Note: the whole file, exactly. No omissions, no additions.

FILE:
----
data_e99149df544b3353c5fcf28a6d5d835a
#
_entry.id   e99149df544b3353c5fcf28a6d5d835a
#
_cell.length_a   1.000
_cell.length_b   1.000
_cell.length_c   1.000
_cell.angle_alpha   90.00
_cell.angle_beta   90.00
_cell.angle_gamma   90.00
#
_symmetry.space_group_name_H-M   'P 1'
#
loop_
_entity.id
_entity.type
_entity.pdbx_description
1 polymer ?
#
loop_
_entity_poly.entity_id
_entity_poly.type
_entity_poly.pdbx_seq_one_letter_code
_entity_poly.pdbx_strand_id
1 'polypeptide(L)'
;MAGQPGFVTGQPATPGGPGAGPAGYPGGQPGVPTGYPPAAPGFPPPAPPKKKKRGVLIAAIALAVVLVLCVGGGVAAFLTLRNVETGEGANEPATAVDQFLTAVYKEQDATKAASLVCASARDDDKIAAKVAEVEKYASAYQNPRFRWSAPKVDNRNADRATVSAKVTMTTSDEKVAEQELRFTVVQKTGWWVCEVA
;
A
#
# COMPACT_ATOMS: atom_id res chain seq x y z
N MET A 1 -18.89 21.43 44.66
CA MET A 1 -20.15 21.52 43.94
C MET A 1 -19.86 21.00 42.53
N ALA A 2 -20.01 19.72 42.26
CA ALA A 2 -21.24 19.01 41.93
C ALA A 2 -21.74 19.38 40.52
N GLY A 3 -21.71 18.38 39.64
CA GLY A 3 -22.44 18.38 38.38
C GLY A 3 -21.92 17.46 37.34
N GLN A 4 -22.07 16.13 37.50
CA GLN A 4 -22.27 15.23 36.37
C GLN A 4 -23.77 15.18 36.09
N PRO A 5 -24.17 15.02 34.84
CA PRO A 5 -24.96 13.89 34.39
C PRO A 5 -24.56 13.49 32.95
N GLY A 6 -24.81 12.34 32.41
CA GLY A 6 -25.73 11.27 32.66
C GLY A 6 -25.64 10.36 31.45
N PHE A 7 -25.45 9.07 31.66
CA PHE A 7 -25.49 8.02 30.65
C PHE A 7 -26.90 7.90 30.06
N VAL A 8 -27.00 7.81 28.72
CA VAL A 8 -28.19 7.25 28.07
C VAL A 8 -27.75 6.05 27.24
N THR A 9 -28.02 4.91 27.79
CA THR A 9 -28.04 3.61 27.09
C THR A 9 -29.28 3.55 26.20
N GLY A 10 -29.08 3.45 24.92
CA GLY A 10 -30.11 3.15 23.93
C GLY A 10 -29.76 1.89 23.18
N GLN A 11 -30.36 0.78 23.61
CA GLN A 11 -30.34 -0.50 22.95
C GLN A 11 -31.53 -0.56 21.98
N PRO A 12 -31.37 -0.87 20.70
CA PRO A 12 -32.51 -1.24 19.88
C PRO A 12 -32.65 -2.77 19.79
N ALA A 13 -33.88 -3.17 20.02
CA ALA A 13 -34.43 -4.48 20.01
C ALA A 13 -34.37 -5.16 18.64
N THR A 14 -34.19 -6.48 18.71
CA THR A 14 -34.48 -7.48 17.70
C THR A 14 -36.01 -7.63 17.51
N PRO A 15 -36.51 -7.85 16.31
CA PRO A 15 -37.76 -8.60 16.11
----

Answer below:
data_e99149df544b3353c5fcf28a6d5d835a
#
_entry.id   e99149df544b3353c5fcf28a6d5d835a
#
_cell.length_a   1.000
_cell.length_b   1.000
_cell.length_c   1.000
_cell.angle_alpha   90.00
_cell.angle_beta   90.00
_cell.angle_gamma   90.00
#
_symmetry.space_group_name_H-M   'P 1'
#
loop_
_entity.id
_entity.type
_entity.pdbx_description
1 polymer ?
#
loop_
_entity_poly.entity_id
_entity_poly.type
_entity_poly.pdbx_seq_one_letter_code
_entity_poly.pdbx_strand_id
1 'polypeptide(L)'
;MAGQPGFVTGQPATPGGPGAGPAGYPGGQPGVPTGYPPAAPGFPPPAPPKKKKRGVLIAAIALAVVLVLCVGGGVAAFLTLRNVETGEGANEPATAVDQFLTAVYKEQDATKAASLVCASARDDDKIAAKVAEVEKYASAYQNPRFRWSAPKVDNRNADRATVSAKVTMTTSDEKVAEQELRFTVVQKTGWWVCEVA
;
A
#
# COMPACT_ATOMS: atom_id res chain seq x y z
N MET A 1 -18.89 21.43 44.66
CA MET A 1 -20.15 21.52 43.94
C MET A 1 -19.86 21.00 42.53
N ALA A 2 -20.01 19.72 42.26
CA ALA A 2 -21.24 19.01 41.93
C ALA A 2 -21.74 19.38 40.52
N GLY A 3 -21.71 18.38 39.64
CA GLY A 3 -22.44 18.38 38.38
C GLY A 3 -21.92 17.46 37.34
N GLN A 4 -22.07 16.13 37.50
CA GLN A 4 -22.27 15.23 36.37
C GLN A 4 -23.77 15.18 36.09
N PRO A 5 -24.17 15.02 34.84
CA PRO A 5 -24.96 13.89 34.39
C PRO A 5 -24.56 13.49 32.95
N GLY A 6 -24.81 12.34 32.41
CA GLY A 6 -25.73 11.27 32.66
C GLY A 6 -25.64 10.36 31.45
N PHE A 7 -25.45 9.07 31.66
CA PHE A 7 -25.49 8.02 30.65
C PHE A 7 -26.90 7.90 30.06
N VAL A 8 -27.00 7.81 28.72
CA VAL A 8 -28.19 7.25 28.07
C VAL A 8 -27.75 6.05 27.24
N THR A 9 -28.02 4.91 27.79
CA THR A 9 -28.04 3.61 27.09
C THR A 9 -29.28 3.55 26.20
N GLY A 10 -29.08 3.45 24.92
CA GLY A 10 -30.11 3.15 23.93
C GLY A 10 -29.76 1.89 23.18
N GLN A 11 -30.36 0.78 23.61
CA GLN A 11 -30.34 -0.50 22.95
C GLN A 11 -31.53 -0.56 21.98
N PRO A 12 -31.37 -0.87 20.70
CA PRO A 12 -32.51 -1.24 19.88
C PRO A 12 -32.65 -2.77 19.79
N ALA A 13 -33.88 -3.17 20.02
CA ALA A 13 -34.43 -4.48 20.01
C ALA A 13 -34.37 -5.16 18.64
N THR A 14 -34.19 -6.48 18.71
CA THR A 14 -34.48 -7.48 17.70
C THR A 14 -36.01 -7.63 17.51
N PRO A 15 -36.51 -7.85 16.31
CA PRO A 15 -37.76 -8.60 16.11